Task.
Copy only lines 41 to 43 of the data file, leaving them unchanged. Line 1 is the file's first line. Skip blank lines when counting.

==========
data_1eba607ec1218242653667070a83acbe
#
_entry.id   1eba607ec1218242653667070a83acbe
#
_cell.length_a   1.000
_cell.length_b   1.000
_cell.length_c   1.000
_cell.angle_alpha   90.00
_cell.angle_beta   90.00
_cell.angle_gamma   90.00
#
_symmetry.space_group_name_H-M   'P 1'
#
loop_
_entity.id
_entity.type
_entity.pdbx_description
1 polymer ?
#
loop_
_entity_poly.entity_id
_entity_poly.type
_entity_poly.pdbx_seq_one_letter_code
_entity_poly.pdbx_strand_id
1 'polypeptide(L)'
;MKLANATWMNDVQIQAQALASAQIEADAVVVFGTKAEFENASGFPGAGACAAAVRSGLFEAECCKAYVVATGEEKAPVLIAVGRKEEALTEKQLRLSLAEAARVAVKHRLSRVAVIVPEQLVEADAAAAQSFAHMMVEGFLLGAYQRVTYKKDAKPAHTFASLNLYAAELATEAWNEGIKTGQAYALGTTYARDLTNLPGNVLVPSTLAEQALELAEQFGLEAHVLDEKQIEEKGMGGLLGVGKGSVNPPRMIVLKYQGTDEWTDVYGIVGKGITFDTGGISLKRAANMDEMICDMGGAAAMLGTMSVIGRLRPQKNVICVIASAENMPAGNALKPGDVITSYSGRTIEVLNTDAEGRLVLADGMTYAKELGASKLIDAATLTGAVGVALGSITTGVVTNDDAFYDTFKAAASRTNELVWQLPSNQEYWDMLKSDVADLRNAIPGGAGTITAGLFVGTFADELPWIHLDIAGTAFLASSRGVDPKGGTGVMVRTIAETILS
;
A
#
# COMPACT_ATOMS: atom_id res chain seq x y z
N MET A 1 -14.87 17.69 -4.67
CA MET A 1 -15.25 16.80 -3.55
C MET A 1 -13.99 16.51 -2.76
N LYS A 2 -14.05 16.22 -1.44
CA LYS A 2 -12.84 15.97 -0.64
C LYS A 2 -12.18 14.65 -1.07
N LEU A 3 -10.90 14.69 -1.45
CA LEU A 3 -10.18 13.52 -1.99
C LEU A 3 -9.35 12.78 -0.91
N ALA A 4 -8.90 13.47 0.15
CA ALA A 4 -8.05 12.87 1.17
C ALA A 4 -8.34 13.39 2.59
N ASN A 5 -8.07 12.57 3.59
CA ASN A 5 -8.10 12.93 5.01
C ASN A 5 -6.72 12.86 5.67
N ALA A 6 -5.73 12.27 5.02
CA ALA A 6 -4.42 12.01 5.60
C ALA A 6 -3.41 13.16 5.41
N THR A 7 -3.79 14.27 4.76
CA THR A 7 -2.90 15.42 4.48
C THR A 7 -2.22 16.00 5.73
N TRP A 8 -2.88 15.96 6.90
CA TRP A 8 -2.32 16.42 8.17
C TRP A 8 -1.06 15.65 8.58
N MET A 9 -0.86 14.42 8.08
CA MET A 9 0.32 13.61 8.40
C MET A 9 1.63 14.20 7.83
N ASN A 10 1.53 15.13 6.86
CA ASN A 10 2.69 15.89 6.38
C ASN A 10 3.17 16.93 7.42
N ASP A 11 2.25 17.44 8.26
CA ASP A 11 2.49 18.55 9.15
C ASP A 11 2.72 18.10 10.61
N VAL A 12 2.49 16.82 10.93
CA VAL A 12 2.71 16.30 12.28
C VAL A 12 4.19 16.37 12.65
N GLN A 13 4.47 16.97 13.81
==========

CA ALA A 4 -8.05 12.87 1.17
C ALA A 4 -8.34 13.39 2.59
N ASN A 5 -8.07 12.57 3.59